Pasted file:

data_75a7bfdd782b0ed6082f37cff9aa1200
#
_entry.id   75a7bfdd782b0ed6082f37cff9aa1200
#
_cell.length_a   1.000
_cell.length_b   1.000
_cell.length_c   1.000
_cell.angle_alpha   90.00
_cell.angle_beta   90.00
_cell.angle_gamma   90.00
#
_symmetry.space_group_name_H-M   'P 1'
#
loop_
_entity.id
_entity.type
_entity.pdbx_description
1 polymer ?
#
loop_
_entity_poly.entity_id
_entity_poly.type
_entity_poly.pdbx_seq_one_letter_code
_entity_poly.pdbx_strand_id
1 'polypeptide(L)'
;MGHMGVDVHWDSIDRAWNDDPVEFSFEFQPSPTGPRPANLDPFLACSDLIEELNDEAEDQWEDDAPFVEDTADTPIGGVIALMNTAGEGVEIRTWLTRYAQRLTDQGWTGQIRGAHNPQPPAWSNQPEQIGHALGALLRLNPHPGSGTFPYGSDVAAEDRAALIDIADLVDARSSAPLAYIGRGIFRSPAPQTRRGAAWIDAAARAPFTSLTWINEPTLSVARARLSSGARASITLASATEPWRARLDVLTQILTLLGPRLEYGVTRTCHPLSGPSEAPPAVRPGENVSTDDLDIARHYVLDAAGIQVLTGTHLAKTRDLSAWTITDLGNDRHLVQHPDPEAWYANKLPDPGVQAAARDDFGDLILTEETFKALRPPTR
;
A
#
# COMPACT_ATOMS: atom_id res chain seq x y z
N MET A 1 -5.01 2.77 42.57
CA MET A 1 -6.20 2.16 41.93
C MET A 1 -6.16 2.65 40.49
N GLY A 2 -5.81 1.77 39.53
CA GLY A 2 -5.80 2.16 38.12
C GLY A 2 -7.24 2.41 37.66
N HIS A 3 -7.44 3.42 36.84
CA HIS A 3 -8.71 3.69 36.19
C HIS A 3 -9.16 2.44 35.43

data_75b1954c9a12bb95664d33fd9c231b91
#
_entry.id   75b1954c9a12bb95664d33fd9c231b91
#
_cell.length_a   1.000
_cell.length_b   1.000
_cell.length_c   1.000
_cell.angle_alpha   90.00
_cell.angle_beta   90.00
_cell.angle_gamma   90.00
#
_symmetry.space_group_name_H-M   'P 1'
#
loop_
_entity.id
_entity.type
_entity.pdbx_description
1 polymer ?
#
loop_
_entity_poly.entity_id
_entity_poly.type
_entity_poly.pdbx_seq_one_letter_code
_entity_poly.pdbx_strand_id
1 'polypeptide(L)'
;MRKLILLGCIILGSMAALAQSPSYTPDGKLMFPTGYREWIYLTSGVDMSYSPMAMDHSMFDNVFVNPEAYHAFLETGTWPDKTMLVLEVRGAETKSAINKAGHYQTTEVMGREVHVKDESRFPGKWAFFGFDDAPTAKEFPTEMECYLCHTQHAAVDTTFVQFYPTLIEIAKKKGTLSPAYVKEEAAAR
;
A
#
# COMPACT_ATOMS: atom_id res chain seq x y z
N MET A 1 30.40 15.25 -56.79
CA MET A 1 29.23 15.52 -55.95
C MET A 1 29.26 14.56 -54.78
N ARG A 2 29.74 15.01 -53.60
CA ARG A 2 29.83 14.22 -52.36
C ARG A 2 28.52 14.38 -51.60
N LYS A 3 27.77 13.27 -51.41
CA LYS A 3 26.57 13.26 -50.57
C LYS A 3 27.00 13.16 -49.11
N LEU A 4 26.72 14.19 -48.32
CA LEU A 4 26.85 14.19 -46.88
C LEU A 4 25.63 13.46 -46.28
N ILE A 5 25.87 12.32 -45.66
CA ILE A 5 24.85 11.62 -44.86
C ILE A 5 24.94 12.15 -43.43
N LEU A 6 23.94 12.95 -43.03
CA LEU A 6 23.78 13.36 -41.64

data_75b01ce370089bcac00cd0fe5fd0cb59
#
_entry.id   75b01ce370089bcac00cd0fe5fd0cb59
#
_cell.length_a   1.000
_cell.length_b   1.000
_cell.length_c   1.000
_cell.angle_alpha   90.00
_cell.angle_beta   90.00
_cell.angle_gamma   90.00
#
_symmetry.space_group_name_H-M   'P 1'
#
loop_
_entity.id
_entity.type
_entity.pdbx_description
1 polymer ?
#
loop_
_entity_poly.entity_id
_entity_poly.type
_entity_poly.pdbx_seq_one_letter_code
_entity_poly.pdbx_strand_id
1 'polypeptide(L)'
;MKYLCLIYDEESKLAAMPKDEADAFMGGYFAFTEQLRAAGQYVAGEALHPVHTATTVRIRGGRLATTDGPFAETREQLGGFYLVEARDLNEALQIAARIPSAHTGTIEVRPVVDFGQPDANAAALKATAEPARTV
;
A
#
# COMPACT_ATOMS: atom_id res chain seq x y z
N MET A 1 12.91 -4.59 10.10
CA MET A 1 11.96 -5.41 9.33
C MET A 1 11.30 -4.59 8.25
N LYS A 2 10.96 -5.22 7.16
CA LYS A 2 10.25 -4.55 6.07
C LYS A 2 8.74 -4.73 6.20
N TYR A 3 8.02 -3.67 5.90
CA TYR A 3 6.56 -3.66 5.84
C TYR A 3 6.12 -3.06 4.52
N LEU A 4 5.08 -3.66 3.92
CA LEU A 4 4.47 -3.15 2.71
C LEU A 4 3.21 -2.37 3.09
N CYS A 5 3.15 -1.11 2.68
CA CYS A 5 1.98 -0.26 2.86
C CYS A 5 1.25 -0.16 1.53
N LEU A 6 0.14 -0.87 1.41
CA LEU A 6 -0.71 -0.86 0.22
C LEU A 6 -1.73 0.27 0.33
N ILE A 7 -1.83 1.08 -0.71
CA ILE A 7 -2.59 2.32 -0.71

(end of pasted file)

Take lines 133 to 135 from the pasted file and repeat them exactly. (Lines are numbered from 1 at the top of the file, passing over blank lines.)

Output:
CA LEU A 6 -0.71 -0.86 0.22
C LEU A 6 -1.73 0.27 0.33
N ILE A 7 -1.83 1.08 -0.71